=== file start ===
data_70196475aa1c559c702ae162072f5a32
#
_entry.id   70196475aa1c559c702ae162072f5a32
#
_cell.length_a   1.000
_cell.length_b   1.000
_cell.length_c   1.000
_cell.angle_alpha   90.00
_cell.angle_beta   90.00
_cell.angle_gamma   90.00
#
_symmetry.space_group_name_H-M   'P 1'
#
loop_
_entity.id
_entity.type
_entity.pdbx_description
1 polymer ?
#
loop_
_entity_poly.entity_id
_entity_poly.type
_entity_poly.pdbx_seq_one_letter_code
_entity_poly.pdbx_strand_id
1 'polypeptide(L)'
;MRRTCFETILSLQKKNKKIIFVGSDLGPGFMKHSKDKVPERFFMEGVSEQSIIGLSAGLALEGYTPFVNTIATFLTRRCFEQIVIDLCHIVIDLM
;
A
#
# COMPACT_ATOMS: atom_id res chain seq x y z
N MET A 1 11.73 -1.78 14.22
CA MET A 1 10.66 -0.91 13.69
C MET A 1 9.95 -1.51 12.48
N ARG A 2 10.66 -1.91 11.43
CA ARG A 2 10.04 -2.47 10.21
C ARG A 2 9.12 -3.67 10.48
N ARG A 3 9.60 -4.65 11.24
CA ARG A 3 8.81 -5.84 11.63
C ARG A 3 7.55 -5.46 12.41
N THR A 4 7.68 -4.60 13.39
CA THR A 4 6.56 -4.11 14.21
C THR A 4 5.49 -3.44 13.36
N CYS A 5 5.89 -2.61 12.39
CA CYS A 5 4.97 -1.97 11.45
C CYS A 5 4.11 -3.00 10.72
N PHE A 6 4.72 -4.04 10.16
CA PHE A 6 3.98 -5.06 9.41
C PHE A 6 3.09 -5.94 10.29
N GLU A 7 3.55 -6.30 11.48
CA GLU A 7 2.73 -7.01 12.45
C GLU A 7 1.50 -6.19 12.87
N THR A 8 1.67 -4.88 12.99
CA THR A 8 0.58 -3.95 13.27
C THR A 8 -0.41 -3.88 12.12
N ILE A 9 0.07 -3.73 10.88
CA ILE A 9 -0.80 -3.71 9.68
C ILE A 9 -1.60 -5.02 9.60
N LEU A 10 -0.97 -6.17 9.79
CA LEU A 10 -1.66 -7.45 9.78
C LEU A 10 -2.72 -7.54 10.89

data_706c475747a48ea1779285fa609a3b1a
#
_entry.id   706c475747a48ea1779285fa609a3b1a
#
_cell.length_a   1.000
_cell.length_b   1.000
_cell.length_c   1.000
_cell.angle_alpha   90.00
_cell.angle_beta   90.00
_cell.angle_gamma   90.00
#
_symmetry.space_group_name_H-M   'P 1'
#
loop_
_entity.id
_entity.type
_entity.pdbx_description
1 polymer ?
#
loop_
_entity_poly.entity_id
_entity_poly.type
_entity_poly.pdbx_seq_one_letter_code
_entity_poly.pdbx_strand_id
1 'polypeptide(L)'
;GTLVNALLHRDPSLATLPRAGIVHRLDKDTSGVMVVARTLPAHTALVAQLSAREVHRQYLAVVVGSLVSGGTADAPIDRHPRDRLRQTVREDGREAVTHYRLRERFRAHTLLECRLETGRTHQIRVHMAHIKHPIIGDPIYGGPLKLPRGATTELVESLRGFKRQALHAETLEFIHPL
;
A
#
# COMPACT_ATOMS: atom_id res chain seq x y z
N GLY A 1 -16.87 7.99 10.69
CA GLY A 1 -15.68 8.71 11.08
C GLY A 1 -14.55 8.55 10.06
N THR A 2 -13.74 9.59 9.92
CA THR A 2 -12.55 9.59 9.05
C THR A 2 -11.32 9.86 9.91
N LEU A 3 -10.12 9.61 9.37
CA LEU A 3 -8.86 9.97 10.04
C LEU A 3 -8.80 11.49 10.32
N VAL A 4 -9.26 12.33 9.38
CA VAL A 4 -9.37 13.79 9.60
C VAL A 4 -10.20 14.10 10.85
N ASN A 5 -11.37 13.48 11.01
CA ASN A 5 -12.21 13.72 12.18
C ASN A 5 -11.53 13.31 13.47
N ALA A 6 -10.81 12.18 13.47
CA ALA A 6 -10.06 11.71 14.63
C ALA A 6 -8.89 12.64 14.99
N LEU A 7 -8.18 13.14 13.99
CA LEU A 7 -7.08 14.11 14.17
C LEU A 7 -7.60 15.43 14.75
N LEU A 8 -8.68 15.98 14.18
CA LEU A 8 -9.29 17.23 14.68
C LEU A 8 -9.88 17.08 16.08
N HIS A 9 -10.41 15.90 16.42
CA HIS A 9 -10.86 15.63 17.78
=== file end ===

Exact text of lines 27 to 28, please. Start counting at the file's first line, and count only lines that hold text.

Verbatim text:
;
A